Ok, Alex, the point is that all the userspace processes in Linux are started with
init process, whose pid is 1. For instance, run
pstree to see the tree of your processes, whose root is init.. There are several versions of
init process implementation nowadays, most notable are
- sysVinit (classical init, still used by some distributions, including older Debian)
- Upstart init, used by older Ubuntu and some RHEL (Red Hat) and older Fedora versions
- systemd init, used by modern Fedora, Ubuntu, Debian, RHEL, SUSE versions
Traditionally, Unix'es used init implementation called
sysVinit init, called by the name of https://ru.wikipedia.org/wiki/UNIX_System_V version of Unix. It is very influential and other inits are backward compatible to it.
Basically, sysVinit first reads
/etc/inittab file, decides, which runlevel to run and tells
/etc/init.d/rc script to execute so-called init scripts. E.g. when it normally boots to a multi-user runlevel, which is usually runlevel 2 on Ubuntu,
/etc/init.d/rc starts executing scripts in
/etc/rc2.d. Files there are only symbolic links to scripts, while the scripts themselves are stored in
/etc/init.d directory. The naming of those symlinks in
/etc/rc*.d directories is as follows. Say, we've got the following scripts in
It means, that upon switching to runlevel 2 init process first kills
network-manager processes, cause its script name starts with
K02network-manager and then starts processes, whose names start with
S. The two digits after
K is the number from 00 to 99, which determines the order, the processes are started in. E.g.
rsyslog is started before
apache2, because 16 is less than 17 (that makes sense, cause you want apache to rely upon rsyslog's logging capacities, thus rsyslog should be started first). The scripts are casual shell scripts, executed by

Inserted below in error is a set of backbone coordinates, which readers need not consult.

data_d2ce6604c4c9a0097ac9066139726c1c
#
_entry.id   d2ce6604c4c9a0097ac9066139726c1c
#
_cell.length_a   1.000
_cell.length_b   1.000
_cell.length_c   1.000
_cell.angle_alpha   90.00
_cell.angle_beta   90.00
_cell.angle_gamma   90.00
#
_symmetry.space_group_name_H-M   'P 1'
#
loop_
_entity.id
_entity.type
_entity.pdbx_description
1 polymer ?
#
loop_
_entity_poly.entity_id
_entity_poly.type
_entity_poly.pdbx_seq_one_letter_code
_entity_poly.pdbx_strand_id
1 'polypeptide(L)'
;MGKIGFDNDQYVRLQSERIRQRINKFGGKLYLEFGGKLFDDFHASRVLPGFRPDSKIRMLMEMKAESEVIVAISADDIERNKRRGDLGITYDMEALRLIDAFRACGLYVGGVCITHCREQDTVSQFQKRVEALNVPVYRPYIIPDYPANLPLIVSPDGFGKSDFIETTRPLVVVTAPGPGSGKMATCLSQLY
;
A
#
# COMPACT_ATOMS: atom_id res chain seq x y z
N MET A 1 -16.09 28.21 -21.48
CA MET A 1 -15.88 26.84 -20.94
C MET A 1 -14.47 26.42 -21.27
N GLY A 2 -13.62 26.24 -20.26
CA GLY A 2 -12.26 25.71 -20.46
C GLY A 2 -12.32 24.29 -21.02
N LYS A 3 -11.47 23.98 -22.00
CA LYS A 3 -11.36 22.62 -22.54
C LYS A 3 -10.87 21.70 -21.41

So, basically to start a program upon startup in sysVinit style, write your own script (copy-pasting it from any example, you've got in
/etc/init.d), put it to
/etc/init.d and create a symlink to it under a reasonable name, e.g.
Here's an explanation of typical sysVinit scripts in /etc/init.d http://docs.oracle.com/cd/E19683-01/806-4073/6jd67r96g/index.html
Now, Ubuntu guys decided that they want additional functionality from init.
They wanted a fast booting OS, so they wanted their scripts to be executed in parallel; they wanted dead processes to be automatically restarted; they wanted the processes to invoke each other in an explicit manner by events (so that apache is run by "syslog started" event, and syslog is run by "file systems mounted" event etc., so we have events instead of some numbers 00-99). Thus, they've made Upstart and here is how it works. Upstart initscripts are put in
/etc/init directory (don't confuse with
/etc/init.d). Upstart usually runs
/etc/init.d/rc too, so it's gonna execute your sysVinit scripts normally. But if you want your script to be respawned upon exit - Upstart events are for you.
Although I can't check that my script is working, I suppose, that for your aims, you should write the following
start on runlevel 
exec mytrojan --argument X
But if you need dependencies, at least filesystems and network, may be it makes sense to replace
start on runlevel  with something like:
start on (local-filesystems and net-device-up IFACE!=lo)
WARNING: I didn't check the correctness of this, cause I can't. Especially, I'm not quite sure about how to start script after your network connection is up and running (I used this version). Try googling for "upstart on network up".